Ted Cruz’s Presidential Eligibility Already an Issue
Just days after he was sworn in as a new U.S. senator, Texas Republican Ted Cruz already is making waves in Washington — and creating another “birther” controversy.
The mainstream media initially gave little or no coverage to presidential candidate Barack Obama’s failure to produce a birth certificate, then lambasted those who questioned his eligibility for the White House.
But the press is already bringing up the question of Cruz’s eligibility for president — which suggests that Democratic sympathizers are worried about his possible run for the White House in 2016.
Obama was born in Hawaii to an American mother and a Kenyan father, although some questioned his Hawaiian birth. Cruz was born in Canada to an American mother and a Cuban father who were working in the petroleum industry, and he lived in Canada for four years before his family moved to Texas.
The Constitution’s Article II states: “No Person except a natural born Citizen, or a Citizen of the United States, at the time of the adoption of this Constitution, shall be eligible to the Office of President.”
The 14th Amendment granted citizenship to anyone born in the United States, but a 1937 law passed by Congress also granted citizenship to children born to American citizens outside the country.
That would seem to clearly qualify Cruz for the presidency, but it hasn’t quieted the controversy. Politico on Monday ran a story headlined “Ted Cruz draws presidential buzz, but is he eligible?” adding that he has “the aura” of a future contender.
“The problem is, no one knows what a natural born citizen is,” said University of California, Davis law professor Gabriel Chin, who argued in 2008 that John McCain was not eligible to be president because he was born in the Panama Canal Zone.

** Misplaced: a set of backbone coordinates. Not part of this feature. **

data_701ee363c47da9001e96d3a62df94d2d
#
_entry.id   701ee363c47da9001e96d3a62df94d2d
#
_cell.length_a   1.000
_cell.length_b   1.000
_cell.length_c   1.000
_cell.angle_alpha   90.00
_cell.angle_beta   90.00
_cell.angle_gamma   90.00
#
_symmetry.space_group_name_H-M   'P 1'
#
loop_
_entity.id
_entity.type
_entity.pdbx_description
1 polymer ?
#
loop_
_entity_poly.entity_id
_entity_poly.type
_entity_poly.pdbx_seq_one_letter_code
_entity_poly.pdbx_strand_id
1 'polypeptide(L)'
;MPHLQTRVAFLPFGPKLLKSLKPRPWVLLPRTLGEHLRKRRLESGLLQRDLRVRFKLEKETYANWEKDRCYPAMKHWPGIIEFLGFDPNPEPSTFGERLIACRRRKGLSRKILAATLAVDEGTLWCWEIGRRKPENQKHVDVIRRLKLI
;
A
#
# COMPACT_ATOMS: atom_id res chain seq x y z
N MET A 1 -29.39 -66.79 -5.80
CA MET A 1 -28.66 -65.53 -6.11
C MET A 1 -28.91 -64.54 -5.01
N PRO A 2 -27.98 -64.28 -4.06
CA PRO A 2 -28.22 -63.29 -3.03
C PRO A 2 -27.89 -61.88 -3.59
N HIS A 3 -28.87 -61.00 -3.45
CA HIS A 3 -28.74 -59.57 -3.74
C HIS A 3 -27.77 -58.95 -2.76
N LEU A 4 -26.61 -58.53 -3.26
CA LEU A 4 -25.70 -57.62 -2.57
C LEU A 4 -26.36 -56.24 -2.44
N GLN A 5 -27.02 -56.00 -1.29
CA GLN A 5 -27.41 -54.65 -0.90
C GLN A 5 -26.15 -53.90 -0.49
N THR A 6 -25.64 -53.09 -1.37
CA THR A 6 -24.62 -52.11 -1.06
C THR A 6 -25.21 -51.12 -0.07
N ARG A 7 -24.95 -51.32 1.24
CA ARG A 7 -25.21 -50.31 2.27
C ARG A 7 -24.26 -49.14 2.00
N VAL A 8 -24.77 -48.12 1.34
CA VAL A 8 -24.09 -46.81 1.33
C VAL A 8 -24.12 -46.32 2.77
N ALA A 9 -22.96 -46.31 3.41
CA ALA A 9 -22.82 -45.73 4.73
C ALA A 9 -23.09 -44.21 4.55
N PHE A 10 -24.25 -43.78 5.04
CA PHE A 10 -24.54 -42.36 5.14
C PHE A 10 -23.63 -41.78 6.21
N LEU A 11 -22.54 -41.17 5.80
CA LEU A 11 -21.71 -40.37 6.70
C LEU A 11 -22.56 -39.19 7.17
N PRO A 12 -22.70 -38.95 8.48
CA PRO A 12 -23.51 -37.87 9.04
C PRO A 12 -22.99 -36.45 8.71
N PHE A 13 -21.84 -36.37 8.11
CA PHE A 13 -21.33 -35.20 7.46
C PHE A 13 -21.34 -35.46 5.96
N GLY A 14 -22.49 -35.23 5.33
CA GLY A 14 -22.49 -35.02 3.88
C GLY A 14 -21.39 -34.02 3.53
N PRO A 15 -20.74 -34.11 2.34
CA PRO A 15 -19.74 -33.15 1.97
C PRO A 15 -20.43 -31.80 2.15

“There’s nothing definitive legally.”
Harvard Law School law professor Laurence Tribe, an adviser to Obama, said Cruz should prepare a thorough explanation of his eligibility to put the issue at rest: “I’d need to know more, but it certainly doesn’t sound like a sufficient explanation.”
And University of Pennsylvania law professor Kermit Roosevelt told Politico that Cruz’s “birthright citizenship derives from his parents, and the question is, does that fit with the definition of natural born citizen?”
Cruz’s primary opponent in the Senate race last year, Lt. Gov. David Dewhurst, brought up Cruz’s Canadian birthplace in a campaign ad, and his Democratic opponent Paul Sadler said in an interview: “Rafael Cruz — ‘Ted,’ that’s what he goes by, his real name is Rafael — was born in Canada.”
Cruz spokesman Sean Rushton stated that Cruz is “a U.S. citizen by birth,” but declined to elaborate on the issue, saying the new senator is concentrating on his work ahead in Congress.
And Cruz has already made a splash as senator, trumpeting his opposition to gun control and Obama’s choice of Chuck Hagel as Defense secretary, charging that Obama is “high on re-election.”
Sure, they question his eligibility
Published: January 16, 2013, 7:18 pm
Last Edited: January 16, 2013, 7:19 pm